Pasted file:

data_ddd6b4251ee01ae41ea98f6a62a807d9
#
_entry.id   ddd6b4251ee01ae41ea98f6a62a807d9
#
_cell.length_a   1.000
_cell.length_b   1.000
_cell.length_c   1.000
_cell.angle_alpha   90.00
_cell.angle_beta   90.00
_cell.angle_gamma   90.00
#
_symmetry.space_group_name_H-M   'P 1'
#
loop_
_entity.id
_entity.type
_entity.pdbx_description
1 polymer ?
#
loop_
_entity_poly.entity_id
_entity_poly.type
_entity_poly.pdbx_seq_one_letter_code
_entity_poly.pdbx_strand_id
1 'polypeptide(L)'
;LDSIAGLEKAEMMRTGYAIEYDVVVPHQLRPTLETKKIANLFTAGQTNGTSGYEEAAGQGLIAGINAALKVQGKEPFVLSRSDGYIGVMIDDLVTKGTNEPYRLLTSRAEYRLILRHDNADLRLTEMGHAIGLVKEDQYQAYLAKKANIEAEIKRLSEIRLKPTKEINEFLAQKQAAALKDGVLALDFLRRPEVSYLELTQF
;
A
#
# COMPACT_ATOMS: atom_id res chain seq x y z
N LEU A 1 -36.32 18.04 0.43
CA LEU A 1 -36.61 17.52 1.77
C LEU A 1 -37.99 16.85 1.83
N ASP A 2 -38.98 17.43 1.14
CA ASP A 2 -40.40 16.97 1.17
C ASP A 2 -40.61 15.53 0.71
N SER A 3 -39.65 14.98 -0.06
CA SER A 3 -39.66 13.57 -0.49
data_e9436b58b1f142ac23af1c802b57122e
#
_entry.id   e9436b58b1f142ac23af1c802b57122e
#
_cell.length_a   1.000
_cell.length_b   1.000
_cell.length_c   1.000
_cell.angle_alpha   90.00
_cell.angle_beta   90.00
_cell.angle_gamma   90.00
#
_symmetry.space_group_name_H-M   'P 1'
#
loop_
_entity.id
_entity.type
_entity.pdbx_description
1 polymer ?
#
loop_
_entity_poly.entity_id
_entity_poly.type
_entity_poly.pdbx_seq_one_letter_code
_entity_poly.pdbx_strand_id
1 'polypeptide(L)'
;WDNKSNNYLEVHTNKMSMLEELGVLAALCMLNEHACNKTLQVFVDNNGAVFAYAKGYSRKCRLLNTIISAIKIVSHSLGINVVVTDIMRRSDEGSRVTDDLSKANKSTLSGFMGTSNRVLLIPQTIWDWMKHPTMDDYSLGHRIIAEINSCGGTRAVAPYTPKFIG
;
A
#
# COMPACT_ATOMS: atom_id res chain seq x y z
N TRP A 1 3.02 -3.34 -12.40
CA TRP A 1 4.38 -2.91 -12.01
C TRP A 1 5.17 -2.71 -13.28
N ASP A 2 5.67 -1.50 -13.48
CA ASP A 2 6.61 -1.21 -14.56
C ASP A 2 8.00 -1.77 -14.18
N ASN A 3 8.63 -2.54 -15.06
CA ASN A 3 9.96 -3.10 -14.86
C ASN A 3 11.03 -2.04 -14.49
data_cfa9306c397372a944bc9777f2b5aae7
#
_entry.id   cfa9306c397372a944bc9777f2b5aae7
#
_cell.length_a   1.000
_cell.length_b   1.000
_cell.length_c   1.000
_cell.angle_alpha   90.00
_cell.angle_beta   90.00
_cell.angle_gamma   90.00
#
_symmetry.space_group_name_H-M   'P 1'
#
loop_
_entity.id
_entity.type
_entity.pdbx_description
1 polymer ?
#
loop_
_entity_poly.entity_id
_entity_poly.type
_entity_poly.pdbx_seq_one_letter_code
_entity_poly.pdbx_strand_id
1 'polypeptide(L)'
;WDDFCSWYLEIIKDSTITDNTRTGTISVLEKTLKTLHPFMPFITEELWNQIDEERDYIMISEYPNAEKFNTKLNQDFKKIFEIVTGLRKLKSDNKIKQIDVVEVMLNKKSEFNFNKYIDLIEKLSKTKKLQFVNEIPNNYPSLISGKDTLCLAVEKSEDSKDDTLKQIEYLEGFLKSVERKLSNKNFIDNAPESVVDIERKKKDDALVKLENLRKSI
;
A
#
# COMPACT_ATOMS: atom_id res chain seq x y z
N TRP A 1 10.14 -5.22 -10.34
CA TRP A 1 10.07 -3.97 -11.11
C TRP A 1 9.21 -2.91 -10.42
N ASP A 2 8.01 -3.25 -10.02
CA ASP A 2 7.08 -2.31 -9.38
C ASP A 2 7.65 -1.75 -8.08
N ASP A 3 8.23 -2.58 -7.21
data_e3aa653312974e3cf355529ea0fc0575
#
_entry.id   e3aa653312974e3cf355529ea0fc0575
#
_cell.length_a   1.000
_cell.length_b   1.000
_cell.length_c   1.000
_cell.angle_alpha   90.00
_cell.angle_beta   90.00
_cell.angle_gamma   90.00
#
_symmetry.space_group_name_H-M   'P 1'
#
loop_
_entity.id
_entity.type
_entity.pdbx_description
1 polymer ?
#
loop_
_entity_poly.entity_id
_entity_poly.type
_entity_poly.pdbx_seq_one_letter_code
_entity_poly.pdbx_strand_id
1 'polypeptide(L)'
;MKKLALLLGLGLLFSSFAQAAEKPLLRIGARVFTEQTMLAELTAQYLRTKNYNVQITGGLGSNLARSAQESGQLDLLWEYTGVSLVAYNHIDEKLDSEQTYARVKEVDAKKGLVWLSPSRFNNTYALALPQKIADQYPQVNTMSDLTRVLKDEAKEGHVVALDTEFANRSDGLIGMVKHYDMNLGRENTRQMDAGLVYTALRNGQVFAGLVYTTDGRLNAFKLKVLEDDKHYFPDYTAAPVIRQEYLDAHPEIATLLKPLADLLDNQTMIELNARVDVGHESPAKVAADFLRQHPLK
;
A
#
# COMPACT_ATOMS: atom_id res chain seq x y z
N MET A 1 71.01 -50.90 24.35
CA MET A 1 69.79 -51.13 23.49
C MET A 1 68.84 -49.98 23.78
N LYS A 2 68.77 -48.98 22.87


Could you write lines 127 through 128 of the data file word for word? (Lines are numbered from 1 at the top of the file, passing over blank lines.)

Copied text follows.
#
loop_